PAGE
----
and I have created the waster to destroy; military men, soldiers that use the above weapons of destruction for that purpose; these are God's creatures, and he can destroy or disappoint them, so that their hands cannot perform their enterprise. Some understand this also of the devil, who is by way of eminence the waster of mankind; others of tyrannical princes; I should choose to interpret it of the Romish antichrist, that waster and destroyer of the souls of men, and of the antichristian states that destroy the earth, and shall be destroyed themselves; or of the Turk, the locust, whose king is called Apollyon and Abaddon, which signifies a waster and a destroyer, Revelation 11:18. These are said to be "created" by the Lord, not only because they are his creatures, the work of his hands, but because they are raised up by his providence, according to his secret purpose, as Pharaoh was, to show his power in them; and are permitted by him to continue for awhile to fulfil his will, being entirely dependent upon him, and subject to his influence, direction, and overruling providence; and therefore his people had no reason to be afraid of them.

(e) "ad opus ipsorum", Gataker.

Behold, I have created the {p} smith that bloweth the coals in the fire, and that bringeth forth an instrument for his work; and I have created the waster to destroy.

(p) Signifying by this that man can do nothing, but so far as God gives power: for seeing that all are his creatures, he must govern and guide them.

16, 17. No weapon formed against Zion shall prosper, because both the makers of weapons and those who use them are alike created by Jehovah, and all their activity is under His control.

the smith that bloweth the fire of coals (R.V.)] Cf. ch. Isaiah 44:12.

an instrument for his work] rather for its work, or perhaps “according to its work,” adapted to the particular work for which it is intended,—a scythe for reaping, a sword for slaughter, and so on. The smith will turn out anything, amongst other things deadly weapons, but all by the permission of Jehovah who has made him.

the waster to destroy] Not “to destroy the weapon that the smith has made”; the “waster” is the one for whose use the weapon is made; he also is the creature of Jehovah.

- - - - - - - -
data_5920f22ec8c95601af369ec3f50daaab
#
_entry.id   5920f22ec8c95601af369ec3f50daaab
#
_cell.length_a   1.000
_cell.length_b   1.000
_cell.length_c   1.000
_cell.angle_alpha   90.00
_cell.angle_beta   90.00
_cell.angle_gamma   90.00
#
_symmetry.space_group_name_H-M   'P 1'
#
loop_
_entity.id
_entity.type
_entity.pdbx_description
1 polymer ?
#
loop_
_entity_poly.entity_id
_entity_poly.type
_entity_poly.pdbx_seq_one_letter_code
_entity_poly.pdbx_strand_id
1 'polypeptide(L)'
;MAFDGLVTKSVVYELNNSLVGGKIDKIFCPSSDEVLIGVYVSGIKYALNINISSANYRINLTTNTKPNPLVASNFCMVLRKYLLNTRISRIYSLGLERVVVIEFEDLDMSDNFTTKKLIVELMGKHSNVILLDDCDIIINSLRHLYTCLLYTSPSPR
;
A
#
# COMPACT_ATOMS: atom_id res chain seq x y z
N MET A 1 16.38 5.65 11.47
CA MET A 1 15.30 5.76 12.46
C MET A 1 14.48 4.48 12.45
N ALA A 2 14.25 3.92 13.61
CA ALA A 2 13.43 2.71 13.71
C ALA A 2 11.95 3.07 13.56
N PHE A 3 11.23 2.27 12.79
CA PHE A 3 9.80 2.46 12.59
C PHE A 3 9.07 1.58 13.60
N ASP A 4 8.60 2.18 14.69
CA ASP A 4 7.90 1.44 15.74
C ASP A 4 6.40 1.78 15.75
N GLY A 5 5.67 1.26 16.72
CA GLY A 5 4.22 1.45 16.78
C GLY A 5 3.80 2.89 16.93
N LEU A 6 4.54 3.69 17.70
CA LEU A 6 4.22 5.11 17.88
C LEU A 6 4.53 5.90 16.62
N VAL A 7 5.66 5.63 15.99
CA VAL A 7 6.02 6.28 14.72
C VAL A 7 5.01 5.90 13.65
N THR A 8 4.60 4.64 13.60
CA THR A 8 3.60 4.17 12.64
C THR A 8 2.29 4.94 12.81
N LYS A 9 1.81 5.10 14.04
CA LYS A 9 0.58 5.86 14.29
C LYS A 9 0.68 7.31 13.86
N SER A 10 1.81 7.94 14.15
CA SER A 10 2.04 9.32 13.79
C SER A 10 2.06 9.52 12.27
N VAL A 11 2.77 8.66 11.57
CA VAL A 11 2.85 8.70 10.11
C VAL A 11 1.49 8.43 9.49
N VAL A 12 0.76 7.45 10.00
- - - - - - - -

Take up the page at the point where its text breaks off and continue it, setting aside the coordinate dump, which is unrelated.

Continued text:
Verse 16. - Behold, I have created, etc. The Church is encouraged to fear no danger by being reminded that all power to do hurt is from God. Whether it be the smith that forges a weapon, or the waster that destroys and lays waste whole countries, or any other worker of woe to man, all are equally brought into being, and sustained in life, by God. None can do a hurt that God does not allow. The smith that bloweth the coals. In ancient times the smith worked his metal into shape by the help of a blow-pipe, which he blew himself (see Rosellini, 'Monumenti Civili,' pl. 51, fig 4, and pl. 52, fig. 4). For his work; or, for its work: i.e. destruction. The waster; i.e. the conquering king, such as Tiglath-Pileser, Sargon, Sennacherib, Nebuchadnezzar, Cyrus. Isaiah 54:16Jerusalem will be thus invincible, because Jehovah, the Almighty One, is its protector. "Behold, I have created the smith who bloweth the coal-fire, and brings to the light a weapon according to his trade; and I have created the destroyer to destroy. Every weapon formed against thee has no success, and every tongue that cometh before the judgment with thee thou wilt condemn. This the inheritance of the servants of Jehovah; and their righteousness from me, saith Jehovah." If Jehovah has created the armourer, who forges a weapon למעסהוּ (i.e., according to his trade, or according to the thing he has to finish, whether an arrow, or a sword, or a spear; not "for his own use," as Kimchi supposes), to be used in the hostile army against Jerusalem, He has also created a destroyer (לחבּל) to destroy. The very same creative might, to which the origin of the weapon is to be traced as its primary cause, has opposed to it beforehand a defender of Jerusalem. And as every hostile weapon fails, Jerusalem, in the consciousness of its divine right, will convict every accusing tongue as guilty and deserving of utter condemnation (הרשׁיע as in Isaiah 50:9, cf., 1 Samuel 14:47, where it denotes the punishment of the guilty). The epiphonem in Isaiah 54:17, with the retrospective זאת and the words "saith the Lord," which confirm the certainty of the fulfilment, forms an unmistakeable close to the prophecy. This is the position in which Jehovah has placed His servants as heirs of the future salvation; and this the righteousness which they have received as His gift, and which makes them strong within and victorious without. The individual idea of the church, which we find elsewhere personified as "the servant of Jehovah," equivalent to "the people in whose heart is my law" (Isaiah 51:7), or "my people that have sought me" (Isaiah 65:10), is here expanded into "the servants of Jehovah" (as in Isaiah 65:8-9; compare Isaiah 59:21 with Isaiah 51:16). But totally different colours are employed in Isaiah 52:13 to Isaiah 53:1-12 to depict the exaltation of the one "Servant of Jehovah," from those used here to paint the glory of the church of the "servants of Jehovah," a proof that the ideas do not cover one another. That which is the reward of suffering in the case of the former, is the experience of divine mercy in that of the latter: it becomes a partaker of the salvation purchased by the other. The one "Servant of Jehovah" is the heart of the church, in which the crisis which bursts forth into life is passing; the righteousness of the "servants of Jehovah" is the fruit of the sufferings of this one "Servant of Jehovah," who is Himself צדיק and מצידק. He is the Mediator of all the salvation of the church. He is not only its "head," but its "fulness" (πλήρωμα) also.